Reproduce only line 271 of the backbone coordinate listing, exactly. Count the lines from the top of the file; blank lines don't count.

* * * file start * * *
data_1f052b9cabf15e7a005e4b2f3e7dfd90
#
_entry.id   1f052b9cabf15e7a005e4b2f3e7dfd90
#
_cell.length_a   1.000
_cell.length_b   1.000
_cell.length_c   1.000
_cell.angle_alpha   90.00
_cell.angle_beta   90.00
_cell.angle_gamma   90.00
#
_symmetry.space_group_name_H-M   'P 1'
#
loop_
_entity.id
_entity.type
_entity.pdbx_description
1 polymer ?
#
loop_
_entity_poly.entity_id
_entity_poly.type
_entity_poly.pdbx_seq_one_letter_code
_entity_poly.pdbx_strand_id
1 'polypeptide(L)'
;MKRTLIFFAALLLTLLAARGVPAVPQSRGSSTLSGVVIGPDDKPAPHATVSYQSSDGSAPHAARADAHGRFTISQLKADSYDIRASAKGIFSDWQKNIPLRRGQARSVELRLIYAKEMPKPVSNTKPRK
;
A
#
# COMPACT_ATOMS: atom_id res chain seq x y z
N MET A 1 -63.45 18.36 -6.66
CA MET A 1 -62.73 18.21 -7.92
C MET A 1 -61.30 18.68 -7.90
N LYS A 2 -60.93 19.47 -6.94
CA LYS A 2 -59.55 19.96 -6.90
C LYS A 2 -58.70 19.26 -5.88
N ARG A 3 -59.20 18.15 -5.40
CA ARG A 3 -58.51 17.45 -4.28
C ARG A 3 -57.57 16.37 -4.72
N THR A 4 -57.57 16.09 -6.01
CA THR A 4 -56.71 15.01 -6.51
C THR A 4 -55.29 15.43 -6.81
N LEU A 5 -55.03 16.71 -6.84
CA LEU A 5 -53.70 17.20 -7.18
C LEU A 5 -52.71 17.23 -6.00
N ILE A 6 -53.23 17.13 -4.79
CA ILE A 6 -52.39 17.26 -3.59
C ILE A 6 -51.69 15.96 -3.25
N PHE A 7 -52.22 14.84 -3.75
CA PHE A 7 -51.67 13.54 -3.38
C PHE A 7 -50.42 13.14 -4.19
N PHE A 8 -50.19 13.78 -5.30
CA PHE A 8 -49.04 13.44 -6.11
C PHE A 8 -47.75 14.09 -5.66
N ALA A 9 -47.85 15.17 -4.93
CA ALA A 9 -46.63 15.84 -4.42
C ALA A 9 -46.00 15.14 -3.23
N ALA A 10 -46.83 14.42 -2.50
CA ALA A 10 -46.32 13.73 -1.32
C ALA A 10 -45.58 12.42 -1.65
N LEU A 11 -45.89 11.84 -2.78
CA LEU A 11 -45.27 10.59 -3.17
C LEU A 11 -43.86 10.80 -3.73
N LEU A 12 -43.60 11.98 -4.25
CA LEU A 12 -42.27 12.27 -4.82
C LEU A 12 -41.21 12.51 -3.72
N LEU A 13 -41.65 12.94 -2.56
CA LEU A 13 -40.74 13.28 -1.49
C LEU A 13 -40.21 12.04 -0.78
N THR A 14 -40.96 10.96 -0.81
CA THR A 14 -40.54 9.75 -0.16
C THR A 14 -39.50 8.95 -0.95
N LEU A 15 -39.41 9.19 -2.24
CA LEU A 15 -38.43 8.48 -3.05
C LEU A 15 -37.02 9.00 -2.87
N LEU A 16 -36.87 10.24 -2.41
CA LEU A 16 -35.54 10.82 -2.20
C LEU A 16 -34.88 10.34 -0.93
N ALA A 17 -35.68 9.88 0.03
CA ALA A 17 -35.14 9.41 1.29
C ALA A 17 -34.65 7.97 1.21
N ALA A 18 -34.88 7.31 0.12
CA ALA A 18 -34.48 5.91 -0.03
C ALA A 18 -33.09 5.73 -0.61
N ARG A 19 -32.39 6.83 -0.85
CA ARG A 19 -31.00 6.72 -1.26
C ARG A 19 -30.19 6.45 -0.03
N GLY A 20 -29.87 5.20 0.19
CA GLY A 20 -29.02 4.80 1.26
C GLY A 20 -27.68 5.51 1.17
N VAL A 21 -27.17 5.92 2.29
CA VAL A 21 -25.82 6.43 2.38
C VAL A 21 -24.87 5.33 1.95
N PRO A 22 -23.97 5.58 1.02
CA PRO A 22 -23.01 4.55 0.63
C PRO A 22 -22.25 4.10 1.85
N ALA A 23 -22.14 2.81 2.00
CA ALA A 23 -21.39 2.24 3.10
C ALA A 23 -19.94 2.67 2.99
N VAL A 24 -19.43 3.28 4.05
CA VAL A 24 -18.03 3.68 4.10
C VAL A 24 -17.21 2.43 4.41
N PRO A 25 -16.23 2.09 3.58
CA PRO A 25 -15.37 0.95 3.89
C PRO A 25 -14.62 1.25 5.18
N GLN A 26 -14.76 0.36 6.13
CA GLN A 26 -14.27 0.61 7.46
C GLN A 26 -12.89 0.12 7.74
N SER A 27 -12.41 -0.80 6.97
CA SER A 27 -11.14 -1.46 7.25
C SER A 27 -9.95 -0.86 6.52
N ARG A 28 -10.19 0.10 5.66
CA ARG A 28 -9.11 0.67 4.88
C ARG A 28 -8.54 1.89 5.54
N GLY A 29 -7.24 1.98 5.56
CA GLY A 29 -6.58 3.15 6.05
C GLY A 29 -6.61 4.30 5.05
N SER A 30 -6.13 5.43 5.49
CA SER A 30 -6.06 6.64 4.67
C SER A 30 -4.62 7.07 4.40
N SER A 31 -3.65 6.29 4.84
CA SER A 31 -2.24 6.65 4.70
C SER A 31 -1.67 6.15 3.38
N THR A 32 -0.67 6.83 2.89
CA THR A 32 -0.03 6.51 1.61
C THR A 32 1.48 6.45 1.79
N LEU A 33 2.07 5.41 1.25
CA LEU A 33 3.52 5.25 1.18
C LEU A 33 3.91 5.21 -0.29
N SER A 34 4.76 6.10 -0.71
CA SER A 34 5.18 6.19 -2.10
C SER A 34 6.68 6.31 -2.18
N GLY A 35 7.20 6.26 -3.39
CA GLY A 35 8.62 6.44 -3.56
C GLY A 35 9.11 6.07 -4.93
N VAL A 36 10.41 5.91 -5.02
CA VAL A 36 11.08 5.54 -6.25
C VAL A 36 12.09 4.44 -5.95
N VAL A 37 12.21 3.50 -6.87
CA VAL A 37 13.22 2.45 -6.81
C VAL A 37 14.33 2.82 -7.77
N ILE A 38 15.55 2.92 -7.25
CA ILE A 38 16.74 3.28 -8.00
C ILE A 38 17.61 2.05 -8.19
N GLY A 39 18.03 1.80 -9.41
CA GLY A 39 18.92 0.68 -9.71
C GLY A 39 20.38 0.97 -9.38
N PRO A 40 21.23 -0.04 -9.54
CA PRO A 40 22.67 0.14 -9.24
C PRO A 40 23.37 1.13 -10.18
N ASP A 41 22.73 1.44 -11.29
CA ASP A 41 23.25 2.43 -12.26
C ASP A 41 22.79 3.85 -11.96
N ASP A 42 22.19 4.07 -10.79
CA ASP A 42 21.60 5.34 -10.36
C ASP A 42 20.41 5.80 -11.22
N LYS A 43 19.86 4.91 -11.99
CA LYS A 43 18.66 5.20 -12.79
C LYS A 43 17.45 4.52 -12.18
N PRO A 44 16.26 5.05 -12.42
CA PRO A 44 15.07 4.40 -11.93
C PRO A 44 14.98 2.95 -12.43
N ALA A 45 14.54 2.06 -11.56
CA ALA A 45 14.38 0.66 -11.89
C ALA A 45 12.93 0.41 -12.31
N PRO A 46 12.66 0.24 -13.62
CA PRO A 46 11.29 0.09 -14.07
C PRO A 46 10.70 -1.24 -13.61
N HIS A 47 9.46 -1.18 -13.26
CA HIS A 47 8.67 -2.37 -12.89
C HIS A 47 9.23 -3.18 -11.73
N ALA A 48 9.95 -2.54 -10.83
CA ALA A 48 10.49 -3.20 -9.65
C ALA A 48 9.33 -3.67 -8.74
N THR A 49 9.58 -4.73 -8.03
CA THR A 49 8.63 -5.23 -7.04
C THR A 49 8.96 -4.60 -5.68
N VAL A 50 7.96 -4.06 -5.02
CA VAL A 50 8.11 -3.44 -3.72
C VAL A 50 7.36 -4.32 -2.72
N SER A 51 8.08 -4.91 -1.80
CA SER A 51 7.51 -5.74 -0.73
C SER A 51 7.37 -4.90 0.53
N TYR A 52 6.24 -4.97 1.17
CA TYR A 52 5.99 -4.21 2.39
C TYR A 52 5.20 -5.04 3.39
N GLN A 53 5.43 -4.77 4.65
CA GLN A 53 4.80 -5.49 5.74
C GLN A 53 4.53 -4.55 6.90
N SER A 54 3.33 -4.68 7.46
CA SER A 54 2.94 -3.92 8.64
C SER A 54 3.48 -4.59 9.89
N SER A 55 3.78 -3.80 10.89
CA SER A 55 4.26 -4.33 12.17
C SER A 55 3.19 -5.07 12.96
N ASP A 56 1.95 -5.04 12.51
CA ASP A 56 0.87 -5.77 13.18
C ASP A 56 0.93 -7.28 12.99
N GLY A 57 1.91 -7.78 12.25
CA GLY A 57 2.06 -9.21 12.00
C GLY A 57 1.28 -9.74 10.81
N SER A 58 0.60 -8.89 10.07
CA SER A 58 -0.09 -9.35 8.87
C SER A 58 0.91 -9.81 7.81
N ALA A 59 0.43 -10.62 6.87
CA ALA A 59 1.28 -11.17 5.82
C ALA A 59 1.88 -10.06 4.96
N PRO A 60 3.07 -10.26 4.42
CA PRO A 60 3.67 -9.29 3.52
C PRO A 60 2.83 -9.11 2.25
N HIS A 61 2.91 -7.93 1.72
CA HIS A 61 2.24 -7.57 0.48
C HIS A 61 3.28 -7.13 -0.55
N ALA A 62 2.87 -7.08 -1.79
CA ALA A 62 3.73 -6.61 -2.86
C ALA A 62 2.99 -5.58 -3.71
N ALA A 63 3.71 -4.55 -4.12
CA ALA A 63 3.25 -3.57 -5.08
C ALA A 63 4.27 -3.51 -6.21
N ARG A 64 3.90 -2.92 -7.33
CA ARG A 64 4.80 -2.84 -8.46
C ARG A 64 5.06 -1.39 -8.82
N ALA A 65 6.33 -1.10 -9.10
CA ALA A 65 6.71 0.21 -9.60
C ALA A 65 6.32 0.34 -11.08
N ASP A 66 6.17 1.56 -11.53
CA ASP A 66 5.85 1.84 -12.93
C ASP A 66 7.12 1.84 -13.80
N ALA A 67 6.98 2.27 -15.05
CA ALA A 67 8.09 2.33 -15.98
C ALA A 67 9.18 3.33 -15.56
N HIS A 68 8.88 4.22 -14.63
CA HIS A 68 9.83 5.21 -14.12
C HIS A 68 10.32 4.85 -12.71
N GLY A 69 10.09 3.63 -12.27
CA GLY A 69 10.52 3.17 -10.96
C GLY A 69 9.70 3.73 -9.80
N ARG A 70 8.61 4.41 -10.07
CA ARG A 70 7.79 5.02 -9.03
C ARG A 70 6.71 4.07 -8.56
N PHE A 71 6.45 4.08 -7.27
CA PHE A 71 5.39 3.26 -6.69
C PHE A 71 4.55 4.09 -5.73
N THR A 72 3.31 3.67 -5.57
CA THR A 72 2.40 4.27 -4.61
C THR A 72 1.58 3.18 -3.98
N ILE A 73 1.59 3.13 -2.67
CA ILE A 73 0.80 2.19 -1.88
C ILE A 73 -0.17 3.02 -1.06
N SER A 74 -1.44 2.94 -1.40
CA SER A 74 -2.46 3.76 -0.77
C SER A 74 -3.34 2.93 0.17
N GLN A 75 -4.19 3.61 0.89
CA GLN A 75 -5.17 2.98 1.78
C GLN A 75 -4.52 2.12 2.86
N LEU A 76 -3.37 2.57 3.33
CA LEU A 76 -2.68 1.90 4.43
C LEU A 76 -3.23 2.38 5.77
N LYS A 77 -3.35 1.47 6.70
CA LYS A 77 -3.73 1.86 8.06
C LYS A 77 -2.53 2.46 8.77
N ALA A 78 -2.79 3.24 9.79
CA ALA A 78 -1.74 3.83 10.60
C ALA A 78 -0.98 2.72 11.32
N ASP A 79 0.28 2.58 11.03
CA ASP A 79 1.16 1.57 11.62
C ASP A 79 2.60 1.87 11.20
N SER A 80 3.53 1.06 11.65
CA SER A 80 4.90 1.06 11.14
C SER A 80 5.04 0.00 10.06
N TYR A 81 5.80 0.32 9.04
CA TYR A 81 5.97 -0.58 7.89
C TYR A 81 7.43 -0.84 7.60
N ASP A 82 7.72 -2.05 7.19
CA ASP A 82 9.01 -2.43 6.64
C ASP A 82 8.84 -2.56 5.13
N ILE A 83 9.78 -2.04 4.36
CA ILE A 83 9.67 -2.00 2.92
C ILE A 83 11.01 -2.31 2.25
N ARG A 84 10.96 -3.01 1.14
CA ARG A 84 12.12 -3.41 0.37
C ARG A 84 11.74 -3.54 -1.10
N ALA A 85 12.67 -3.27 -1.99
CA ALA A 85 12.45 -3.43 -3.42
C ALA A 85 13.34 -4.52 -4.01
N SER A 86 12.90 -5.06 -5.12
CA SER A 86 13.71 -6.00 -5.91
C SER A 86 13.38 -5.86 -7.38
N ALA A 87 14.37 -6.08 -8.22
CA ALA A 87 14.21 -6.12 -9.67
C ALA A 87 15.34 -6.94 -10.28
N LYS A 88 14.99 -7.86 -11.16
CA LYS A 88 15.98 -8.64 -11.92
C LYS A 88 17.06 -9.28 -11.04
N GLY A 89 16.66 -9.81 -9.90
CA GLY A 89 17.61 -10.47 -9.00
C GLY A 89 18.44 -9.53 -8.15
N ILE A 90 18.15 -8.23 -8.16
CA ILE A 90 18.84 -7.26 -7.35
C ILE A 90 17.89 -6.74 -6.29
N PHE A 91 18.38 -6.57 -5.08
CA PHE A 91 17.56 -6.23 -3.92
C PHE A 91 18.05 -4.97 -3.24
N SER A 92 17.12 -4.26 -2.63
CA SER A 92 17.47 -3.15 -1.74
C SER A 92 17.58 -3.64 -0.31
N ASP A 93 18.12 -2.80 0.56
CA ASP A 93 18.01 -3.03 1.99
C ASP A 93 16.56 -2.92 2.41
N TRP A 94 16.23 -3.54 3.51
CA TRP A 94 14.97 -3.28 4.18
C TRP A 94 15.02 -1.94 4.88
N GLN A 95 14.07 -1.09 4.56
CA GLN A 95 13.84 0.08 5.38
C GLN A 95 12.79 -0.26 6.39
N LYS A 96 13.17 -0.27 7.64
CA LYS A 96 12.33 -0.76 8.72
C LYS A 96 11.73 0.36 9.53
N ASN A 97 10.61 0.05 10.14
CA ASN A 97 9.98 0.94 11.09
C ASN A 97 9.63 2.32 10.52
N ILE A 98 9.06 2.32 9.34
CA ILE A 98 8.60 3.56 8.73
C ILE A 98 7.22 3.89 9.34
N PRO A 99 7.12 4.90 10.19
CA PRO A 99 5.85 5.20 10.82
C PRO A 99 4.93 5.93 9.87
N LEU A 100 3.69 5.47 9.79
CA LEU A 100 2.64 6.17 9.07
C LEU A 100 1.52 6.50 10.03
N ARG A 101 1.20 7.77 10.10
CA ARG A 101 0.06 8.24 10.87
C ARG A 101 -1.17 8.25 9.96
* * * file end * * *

N TYR A 81 5.80 0.32 9.04